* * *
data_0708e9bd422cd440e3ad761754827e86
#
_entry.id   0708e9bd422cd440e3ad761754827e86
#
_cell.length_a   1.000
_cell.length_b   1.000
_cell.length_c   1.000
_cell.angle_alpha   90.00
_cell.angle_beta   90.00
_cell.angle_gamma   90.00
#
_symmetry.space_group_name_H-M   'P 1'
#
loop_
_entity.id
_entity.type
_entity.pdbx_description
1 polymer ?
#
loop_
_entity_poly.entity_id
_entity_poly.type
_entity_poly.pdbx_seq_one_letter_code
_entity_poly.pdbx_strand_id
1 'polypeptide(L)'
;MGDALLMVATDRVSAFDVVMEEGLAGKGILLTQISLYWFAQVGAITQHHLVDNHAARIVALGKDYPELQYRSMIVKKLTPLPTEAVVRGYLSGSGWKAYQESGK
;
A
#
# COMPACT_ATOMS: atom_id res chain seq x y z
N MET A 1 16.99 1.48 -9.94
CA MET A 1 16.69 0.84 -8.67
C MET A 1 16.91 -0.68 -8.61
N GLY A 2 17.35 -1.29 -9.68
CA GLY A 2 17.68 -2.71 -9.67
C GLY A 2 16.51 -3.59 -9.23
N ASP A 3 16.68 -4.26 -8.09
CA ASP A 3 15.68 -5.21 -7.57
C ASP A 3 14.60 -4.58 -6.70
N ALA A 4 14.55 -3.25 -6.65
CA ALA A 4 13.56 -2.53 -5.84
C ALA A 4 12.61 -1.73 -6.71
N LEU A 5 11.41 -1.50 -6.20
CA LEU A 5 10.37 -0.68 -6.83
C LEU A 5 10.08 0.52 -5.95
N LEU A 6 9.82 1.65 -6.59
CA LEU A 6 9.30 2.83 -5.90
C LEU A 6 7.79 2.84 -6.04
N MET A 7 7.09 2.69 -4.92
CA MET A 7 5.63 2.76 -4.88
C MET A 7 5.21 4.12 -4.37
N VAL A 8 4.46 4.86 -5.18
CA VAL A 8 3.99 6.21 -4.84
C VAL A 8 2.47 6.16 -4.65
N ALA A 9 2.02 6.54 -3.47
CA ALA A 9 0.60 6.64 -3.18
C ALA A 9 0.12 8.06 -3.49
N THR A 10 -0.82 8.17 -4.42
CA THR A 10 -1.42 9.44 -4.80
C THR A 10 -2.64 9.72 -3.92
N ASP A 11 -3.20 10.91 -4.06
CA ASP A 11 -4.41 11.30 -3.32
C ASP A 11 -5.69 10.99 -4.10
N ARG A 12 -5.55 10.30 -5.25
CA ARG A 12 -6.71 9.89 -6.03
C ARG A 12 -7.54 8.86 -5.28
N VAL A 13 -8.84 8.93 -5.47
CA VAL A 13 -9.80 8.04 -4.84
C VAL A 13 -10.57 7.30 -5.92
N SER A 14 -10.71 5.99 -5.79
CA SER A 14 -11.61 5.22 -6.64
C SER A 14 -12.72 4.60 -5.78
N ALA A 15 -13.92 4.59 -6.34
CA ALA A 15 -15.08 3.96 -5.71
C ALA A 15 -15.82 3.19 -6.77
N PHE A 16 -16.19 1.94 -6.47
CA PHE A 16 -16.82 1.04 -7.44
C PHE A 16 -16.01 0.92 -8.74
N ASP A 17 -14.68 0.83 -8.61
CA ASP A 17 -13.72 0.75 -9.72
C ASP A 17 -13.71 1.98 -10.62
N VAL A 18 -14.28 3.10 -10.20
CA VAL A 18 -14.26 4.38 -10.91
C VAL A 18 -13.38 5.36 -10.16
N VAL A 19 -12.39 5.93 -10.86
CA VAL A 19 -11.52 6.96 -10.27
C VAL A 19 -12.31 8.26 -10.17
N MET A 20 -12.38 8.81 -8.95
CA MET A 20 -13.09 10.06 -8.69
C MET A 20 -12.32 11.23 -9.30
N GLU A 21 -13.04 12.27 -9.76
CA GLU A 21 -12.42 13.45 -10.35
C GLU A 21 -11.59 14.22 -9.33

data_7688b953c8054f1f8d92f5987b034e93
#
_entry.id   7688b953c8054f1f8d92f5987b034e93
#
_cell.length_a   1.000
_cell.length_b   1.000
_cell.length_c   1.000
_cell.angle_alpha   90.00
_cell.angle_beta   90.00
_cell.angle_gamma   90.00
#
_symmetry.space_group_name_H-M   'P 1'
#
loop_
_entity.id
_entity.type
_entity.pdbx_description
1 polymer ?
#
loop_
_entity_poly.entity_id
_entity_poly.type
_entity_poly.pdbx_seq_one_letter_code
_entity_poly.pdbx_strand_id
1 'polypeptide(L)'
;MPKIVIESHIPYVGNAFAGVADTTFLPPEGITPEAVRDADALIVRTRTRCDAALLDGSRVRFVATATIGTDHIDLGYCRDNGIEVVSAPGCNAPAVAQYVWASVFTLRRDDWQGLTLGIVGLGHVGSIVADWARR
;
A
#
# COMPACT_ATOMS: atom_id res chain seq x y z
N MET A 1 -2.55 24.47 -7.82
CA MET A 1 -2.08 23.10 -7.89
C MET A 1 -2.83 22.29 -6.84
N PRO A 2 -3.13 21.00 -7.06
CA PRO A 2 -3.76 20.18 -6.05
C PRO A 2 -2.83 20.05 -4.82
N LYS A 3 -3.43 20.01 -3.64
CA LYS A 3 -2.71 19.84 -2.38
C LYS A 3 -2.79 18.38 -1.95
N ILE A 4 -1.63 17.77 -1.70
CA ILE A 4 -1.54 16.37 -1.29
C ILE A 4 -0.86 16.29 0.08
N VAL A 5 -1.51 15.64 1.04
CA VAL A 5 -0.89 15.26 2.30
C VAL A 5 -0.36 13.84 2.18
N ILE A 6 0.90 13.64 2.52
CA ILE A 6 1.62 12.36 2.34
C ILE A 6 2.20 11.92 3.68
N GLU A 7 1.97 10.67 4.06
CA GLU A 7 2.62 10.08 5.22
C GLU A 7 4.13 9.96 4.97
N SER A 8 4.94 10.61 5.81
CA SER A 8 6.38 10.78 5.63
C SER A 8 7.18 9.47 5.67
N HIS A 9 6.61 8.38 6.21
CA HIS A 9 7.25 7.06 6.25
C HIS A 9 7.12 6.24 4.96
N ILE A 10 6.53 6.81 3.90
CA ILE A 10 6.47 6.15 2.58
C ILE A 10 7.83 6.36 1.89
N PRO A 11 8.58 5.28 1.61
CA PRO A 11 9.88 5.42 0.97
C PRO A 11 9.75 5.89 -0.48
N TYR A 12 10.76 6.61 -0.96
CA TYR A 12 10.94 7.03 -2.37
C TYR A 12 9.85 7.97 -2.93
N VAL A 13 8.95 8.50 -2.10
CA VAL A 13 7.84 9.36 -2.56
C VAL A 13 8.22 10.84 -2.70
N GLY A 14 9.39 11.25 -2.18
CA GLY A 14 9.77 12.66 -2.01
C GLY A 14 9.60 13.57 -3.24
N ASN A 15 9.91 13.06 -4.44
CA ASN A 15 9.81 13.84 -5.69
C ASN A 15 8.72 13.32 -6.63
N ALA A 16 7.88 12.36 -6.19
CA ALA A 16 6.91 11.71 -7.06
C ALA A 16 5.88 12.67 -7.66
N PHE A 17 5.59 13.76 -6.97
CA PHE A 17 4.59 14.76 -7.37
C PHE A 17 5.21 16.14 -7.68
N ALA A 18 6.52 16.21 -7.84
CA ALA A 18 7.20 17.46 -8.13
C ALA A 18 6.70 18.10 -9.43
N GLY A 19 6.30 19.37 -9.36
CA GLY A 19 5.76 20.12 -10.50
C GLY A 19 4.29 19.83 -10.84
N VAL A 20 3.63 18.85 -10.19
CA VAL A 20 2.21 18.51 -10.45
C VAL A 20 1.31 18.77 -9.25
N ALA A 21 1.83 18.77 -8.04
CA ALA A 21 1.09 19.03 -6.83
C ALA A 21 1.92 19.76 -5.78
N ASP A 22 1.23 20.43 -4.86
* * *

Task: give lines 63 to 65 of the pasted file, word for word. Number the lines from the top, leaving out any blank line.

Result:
C ASP A 11 -5.69 10.99 -4.10
N ARG A 12 -5.55 10.30 -5.25
CA ARG A 12 -6.71 9.89 -6.03